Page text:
Huddersfield cheaply coughed up possession in midfield, for once with a few men caught out of position. The ball was switched to Elmohamady, whose cross was predictably excellent – the only two Huddersfield players to retreat in time went to the near post, missing Clucas altogether. His first time shot was parried back by Town keeper Alex Smithies, but he adeptly netted the rebound and ran off in delight at his debut goal.
Relief! The goal hadn’t exactly been coming, but was reward for a first half of greater ambition and strong possession.
Huddlestone blatted a free-kick wide from the edge of the area on the stroke of half-time, but we went in just a goal ahead.
Satisfactory then, but with room for improvement. However, it was Huddersfield who improved after their break. It would be something of an exaggeration to say they dispensed with their safety-first approach in favour of a cavalier approach, but aided by City’s more circumspect attitude, it meant a noticeable shift in the pattern of play.
They should have quickly equalised. Just three minutes into the second half, a ball chipped in from the City left saw Jason Davidson unaccountably given plenty of space barely ten yards out. He probably had time to take a touch and steer the ball past the exposed Allan McGregor, but giddily walloped his volley several yards over. A shocking miss, and a real let off for City.
With Huddersfield enjoying more possession but creating little, they opted to take a more direct approach as Ishmael Miller replaced Smith. His first contribution was to hold up the ball to tee up Butterfield, however his well-struck effort from about 25 yards was at a good height for McGregor, who strongly pushed the ball out of danger (a welcome sight after his pre-season fumblings).
City brought on Aluko for Taylor moments later, ostensibly an attacking move, though it was probably just done to give Huddersfield something new and a little unexpected to think about it. With twenty minutes left Mark Hudson was booked perhaps unluckily for impeding Akpom, the referee possibly punishing the accumulation of niggling little digs the Arsenal youngster had uncomplainingly endured during the game – and three minutes later it was to be he who settled the match.
An Elmohamady cross was half-cleared to Akpom, about fifteen yards from goal on the right of the penalty area. He neatly stepped to his right to create a pocket of space for himself and coolly sent a well-hit shot high into Smithies’ goal. 2-0, game over and abundant celebrations – except in the away end, where impending defeat was all too much for a couple of stroppy Wessies, who were forcibly removed.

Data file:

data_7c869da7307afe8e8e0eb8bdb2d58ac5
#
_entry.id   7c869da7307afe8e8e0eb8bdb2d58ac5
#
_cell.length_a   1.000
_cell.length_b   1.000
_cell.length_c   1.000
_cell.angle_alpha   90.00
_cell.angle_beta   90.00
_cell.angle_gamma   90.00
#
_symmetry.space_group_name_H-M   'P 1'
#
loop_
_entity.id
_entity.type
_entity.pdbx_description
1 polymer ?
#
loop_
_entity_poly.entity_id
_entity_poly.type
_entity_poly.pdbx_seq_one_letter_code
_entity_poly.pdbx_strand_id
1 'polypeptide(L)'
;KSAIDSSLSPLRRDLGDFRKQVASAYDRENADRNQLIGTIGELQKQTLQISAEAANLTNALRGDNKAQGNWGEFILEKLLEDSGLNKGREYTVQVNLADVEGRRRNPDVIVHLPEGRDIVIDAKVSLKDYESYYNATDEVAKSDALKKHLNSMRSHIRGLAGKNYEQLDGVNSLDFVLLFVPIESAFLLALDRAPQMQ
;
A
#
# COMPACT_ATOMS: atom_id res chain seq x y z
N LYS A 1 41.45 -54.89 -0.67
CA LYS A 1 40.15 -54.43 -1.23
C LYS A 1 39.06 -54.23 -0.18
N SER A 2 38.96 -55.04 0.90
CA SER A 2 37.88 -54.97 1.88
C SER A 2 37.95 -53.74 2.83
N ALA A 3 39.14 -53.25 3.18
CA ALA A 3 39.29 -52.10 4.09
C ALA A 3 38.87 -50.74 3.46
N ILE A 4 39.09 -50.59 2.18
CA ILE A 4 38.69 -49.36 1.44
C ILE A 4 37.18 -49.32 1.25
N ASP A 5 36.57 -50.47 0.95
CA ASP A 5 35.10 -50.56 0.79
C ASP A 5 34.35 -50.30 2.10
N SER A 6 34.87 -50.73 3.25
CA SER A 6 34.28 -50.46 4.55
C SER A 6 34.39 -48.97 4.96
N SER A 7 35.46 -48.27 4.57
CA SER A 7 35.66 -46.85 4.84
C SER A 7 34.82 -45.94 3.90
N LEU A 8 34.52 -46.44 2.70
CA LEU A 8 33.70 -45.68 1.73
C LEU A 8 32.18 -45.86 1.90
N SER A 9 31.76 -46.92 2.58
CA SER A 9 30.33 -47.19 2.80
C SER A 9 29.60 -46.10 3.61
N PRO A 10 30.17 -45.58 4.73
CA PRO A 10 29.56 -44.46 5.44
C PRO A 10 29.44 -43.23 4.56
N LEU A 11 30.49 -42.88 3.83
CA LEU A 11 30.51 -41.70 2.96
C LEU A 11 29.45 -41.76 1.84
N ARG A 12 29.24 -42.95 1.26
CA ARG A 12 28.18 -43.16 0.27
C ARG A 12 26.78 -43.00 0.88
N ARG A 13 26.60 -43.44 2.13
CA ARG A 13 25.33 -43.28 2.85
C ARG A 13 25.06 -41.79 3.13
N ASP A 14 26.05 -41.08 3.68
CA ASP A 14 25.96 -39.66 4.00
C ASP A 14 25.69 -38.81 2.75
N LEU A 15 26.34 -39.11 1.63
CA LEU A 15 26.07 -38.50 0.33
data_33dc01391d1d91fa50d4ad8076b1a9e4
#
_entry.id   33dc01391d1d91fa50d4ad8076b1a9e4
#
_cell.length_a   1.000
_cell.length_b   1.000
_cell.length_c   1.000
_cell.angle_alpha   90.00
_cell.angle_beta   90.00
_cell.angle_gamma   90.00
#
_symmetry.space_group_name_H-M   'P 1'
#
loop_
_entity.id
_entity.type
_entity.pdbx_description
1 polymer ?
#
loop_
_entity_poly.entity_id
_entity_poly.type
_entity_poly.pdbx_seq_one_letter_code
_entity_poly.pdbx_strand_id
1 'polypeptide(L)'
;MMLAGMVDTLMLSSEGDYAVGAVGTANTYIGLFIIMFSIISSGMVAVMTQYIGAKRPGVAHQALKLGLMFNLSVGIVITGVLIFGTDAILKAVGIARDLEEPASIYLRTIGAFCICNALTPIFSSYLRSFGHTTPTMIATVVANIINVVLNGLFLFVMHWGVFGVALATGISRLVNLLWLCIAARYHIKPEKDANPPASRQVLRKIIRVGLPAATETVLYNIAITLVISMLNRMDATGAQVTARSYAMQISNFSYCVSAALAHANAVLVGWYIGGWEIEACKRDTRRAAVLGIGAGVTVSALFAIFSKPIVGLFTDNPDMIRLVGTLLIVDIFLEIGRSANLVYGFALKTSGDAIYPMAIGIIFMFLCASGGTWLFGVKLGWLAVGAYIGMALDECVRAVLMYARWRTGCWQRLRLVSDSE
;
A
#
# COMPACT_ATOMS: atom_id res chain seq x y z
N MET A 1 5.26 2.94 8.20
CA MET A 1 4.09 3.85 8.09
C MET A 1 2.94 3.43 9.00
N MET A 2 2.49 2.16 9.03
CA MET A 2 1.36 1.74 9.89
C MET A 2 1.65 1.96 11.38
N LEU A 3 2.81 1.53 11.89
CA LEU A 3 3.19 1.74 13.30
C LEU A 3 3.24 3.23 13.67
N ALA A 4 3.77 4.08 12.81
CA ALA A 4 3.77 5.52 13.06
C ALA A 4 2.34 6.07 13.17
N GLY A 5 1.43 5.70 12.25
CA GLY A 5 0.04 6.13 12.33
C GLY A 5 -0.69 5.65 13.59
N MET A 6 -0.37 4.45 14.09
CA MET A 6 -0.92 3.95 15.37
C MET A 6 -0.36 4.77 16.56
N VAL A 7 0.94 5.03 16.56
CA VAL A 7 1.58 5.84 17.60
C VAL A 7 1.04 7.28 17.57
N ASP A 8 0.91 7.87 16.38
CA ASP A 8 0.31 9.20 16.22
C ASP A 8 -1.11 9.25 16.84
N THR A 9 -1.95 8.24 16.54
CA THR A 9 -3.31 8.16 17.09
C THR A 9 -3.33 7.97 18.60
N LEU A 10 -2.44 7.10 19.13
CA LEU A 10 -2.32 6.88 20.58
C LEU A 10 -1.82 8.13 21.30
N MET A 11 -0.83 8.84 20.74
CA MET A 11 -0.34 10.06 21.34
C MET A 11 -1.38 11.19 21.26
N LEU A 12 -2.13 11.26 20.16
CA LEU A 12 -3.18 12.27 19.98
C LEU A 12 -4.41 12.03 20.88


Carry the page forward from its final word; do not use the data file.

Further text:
A fine goal, too. Akpom is still a teenager, yet he coped with the physical side of the game impressively, was a willing runner throughout and when his chance came he remained calm, in contrast to the wildness of Davidson for Huddersfield 25 minutes earlier. He did very well on his City debut and deserved his goal.
No-one was in any doubt that the game was over. It was tough on Huddersfield in one respect, because they’d been better in the second half – even if they could scarcely have been worse. But City had shown greater enterprise and control throughout, and the win that was now clearly ours was ultimately merited.
Chances came for a slightly flattering third goal. A low Huddlestone shot was parried by Smithies, before a clutch of substitutions sucked even more life out of the game. Meyler came on for Jelavić to shore up City’s midfield, Adam Hammill replaced Jonathan Hogg for Huddersfield, who then swapped Dean Whitehead for Kyle Dempsey.
Meanwhile, City’s last change saw Greg Luer replace Akpom – the latter jogged off to hearty acclaim, the former coming on to also make his City debut, reward for a fine pre-season and doubtless a fine moment.
That was largely that. Clucas nearly pinched his second of the afternoon in injury time, we were treated to a couple of showy backheels, and eventually Mr Hill ended proceedings, sending most of the crowd home perfectly happy.
City can do better than this, and against better opposition, they’ll have to. By opting to contain rather than discomfit in the first half, Huddersfield let a side not accustomed to dominating games do precisely that, even if the way in which City went about their work can be bettered.
However, there were some strong debuts, the defence looked powerful, 4-4-2 worked well, the young lads acquitted themselves well, the atmosphere was positive – and it feels as though we’re going to be all right this season. Decent start, City. Welcome back, football.